Genetic medicine in coming years will benefit from the technical innovations that NCI and the Gadi supercomputer are now enabling. The Garvan Institute of Medical Research is refreshing its 4,000-strong database of genomes from healthy seniors – the Medical Genome Reference Bank (MGRB). Free from the markers of heart disease, cancer and diabetes, these healthy genomes form a robust comparison dataset for sequenced patient genomes that doctors might have. Initially processed and stored at NCI in smaller batches, researchers and NCI staff reached a milestone in 2017 by processing 1,000 of the genomes simultaneously over the course of a single night. Now, advances in the complex software controlling the hundreds of steps required have enabled reprocessing of all 4,012 MGRB genomes in one go.

Reprocessing using the latest scientific understanding about human genomes allows researchers to have the most accurate data at hand for diagnosis and treatment. As genetic medicine becomes more central to our medical process, being able to compare patient test results with the rigorous baseline set out by the MGRB will be a key factor. Doctors and clinicians will be able to reach diagnoses much quicker, especially, we hope, for rare genetic diseases with complex and debilitating symptoms.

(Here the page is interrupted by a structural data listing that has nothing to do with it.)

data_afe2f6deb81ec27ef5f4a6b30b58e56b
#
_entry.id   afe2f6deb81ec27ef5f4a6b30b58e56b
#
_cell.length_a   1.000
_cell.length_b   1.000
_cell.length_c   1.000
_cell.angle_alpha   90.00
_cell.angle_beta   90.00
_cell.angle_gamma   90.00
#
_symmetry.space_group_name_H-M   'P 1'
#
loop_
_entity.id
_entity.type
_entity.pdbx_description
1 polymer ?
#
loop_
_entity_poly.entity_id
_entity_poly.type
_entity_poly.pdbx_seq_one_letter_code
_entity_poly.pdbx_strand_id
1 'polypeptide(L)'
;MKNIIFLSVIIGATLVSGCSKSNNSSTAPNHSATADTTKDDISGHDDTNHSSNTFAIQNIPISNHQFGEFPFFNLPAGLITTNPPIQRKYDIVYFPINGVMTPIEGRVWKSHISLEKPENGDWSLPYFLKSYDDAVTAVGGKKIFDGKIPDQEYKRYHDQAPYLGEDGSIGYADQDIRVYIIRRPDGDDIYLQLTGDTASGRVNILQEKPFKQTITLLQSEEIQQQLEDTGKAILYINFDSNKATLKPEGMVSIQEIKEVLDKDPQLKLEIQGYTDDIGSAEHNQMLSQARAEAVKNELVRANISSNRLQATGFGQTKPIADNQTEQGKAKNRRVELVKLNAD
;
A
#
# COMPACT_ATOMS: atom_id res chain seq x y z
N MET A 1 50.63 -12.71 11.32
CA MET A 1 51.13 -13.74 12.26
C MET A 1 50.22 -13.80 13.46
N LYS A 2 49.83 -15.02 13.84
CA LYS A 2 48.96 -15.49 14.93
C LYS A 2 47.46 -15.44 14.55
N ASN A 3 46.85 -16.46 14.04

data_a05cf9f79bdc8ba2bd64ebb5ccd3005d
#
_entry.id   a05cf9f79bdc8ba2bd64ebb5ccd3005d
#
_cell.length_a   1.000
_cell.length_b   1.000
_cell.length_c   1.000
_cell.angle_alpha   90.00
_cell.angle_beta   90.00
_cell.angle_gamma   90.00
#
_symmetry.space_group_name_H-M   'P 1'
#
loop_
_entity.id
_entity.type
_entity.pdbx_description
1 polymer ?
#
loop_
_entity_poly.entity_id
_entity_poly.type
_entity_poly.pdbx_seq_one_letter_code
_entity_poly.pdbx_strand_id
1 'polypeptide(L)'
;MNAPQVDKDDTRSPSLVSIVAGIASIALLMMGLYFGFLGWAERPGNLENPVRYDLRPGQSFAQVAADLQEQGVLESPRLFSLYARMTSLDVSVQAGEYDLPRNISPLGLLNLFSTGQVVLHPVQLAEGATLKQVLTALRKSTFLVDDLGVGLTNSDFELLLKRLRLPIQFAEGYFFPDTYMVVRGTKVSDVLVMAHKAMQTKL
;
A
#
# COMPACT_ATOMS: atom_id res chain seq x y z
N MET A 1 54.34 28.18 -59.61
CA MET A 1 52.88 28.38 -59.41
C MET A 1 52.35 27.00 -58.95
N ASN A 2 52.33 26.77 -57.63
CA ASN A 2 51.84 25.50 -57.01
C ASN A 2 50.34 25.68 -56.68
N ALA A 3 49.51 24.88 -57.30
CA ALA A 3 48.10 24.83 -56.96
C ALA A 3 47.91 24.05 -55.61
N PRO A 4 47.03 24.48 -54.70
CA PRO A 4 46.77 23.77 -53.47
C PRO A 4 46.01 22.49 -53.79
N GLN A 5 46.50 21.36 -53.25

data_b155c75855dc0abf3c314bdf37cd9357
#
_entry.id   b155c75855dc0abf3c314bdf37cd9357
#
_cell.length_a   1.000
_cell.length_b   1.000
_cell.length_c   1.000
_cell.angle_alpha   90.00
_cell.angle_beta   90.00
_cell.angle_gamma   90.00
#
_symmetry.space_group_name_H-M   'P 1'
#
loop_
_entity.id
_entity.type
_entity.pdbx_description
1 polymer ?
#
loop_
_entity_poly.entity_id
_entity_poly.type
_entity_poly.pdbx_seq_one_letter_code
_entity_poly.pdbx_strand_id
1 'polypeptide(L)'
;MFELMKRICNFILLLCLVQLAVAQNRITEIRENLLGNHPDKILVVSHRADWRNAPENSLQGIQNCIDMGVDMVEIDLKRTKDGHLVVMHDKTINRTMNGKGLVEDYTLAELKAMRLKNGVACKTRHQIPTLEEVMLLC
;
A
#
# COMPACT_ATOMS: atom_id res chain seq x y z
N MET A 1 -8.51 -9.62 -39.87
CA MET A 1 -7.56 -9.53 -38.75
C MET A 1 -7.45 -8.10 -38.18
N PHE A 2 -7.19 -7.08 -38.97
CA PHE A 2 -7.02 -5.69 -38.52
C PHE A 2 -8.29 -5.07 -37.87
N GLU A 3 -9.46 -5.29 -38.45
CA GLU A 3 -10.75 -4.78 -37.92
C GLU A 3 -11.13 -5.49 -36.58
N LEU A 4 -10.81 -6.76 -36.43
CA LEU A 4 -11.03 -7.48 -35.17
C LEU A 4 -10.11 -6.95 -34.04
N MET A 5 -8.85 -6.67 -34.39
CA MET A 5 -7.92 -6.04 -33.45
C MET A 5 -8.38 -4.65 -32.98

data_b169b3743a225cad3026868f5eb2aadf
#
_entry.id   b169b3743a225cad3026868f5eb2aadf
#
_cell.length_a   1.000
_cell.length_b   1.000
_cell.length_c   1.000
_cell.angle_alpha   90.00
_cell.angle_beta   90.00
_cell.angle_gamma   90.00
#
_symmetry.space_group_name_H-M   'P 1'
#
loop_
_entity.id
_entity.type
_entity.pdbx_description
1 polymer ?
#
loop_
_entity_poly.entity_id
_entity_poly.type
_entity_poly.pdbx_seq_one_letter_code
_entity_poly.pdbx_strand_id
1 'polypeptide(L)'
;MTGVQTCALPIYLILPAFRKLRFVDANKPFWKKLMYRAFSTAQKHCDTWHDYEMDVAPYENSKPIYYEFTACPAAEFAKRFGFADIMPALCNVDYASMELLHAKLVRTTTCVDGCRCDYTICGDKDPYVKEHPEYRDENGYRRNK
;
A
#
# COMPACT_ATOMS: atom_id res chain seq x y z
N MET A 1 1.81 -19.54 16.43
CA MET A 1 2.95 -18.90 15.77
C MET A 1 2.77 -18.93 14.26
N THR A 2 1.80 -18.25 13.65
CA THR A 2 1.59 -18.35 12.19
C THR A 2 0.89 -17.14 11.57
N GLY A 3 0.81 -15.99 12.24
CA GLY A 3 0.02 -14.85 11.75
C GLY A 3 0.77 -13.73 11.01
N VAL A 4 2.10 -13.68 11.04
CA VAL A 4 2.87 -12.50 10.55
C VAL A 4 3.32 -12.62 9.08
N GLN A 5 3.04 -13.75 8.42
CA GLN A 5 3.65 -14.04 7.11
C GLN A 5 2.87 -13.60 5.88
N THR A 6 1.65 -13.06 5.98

Reaching this number of processed genomes takes a lot of scientific effort. The sequencing data from thousands of genomes gets transferred from Garvan’s Sydney laboratory down to NCI in Canberra, at which point the reprocessing begins. Thousands of tiny snippets of sequences get compared, lined up and combined into a long string making up the entire human genome. From the snippets to the final sequence takes more than 40 different computational steps, all guided by the expertise of the bioinformaticians and programmers who built the software.

The final product is a treasure trove of valuable genomic data. The entire MGRB is securely shared with approved Australian and international genome researchers. The medical benefits to come from this modern dataset, built using the Gadi supercomputer’s performance and filesystem speed, are only beginning to be realised.

Read other research highlights about the MGRB: